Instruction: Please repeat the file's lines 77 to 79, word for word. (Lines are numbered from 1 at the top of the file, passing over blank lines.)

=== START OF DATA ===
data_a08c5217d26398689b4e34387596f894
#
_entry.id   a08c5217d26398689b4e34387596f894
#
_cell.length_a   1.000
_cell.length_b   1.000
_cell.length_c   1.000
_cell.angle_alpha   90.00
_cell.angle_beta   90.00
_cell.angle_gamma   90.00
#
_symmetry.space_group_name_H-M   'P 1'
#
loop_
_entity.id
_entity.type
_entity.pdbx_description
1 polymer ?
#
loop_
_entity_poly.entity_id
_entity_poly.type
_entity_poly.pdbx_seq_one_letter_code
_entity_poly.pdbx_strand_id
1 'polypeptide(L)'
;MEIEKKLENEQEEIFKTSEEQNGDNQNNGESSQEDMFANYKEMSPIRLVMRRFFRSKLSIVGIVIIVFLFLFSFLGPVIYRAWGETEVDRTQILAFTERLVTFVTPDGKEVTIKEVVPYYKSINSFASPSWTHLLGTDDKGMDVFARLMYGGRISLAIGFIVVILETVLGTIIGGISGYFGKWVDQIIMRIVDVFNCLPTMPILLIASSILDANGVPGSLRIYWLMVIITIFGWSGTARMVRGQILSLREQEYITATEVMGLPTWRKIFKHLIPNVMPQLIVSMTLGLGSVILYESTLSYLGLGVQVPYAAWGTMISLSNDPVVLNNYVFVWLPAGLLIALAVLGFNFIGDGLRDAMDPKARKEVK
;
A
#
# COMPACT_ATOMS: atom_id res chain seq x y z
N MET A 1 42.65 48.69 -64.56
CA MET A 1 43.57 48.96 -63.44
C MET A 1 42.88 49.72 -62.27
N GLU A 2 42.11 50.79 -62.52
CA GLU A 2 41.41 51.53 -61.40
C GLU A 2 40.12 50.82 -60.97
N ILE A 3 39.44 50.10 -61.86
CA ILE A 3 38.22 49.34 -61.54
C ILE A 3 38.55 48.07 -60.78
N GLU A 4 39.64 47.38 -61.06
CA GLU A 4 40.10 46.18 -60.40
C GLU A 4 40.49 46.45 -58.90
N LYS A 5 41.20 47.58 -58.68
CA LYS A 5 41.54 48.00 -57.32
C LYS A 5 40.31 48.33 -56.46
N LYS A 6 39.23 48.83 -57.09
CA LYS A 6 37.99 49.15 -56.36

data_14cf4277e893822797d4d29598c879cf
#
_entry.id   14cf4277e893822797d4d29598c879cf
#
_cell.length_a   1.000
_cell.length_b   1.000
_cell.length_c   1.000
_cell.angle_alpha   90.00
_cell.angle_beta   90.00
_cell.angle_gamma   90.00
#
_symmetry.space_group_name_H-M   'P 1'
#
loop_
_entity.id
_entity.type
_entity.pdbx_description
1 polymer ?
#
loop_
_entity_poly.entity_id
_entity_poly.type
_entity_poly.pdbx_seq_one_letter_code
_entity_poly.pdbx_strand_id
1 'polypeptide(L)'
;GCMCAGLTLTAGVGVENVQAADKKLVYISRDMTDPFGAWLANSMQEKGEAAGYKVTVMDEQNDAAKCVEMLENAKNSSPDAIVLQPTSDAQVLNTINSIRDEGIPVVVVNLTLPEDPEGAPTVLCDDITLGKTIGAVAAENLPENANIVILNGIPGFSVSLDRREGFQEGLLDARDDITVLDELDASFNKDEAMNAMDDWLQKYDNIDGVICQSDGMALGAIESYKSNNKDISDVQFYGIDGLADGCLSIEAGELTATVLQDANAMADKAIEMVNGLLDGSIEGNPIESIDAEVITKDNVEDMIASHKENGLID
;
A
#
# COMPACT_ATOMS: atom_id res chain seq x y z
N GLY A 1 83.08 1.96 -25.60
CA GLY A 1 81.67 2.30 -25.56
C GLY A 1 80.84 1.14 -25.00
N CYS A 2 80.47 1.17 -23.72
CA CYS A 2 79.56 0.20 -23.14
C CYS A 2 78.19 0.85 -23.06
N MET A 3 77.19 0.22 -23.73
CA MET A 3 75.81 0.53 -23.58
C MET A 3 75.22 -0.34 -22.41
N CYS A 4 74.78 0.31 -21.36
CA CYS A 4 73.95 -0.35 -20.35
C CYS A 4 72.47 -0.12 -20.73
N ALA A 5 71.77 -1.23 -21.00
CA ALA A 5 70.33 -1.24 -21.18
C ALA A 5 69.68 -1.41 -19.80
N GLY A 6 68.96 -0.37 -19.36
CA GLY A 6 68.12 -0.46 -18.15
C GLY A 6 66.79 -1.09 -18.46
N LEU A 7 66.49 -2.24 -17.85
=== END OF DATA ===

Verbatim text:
# COMPACT_ATOMS: atom_id res chain seq x y z
N GLY A 1 83.08 1.96 -25.60
CA GLY A 1 81.67 2.30 -25.56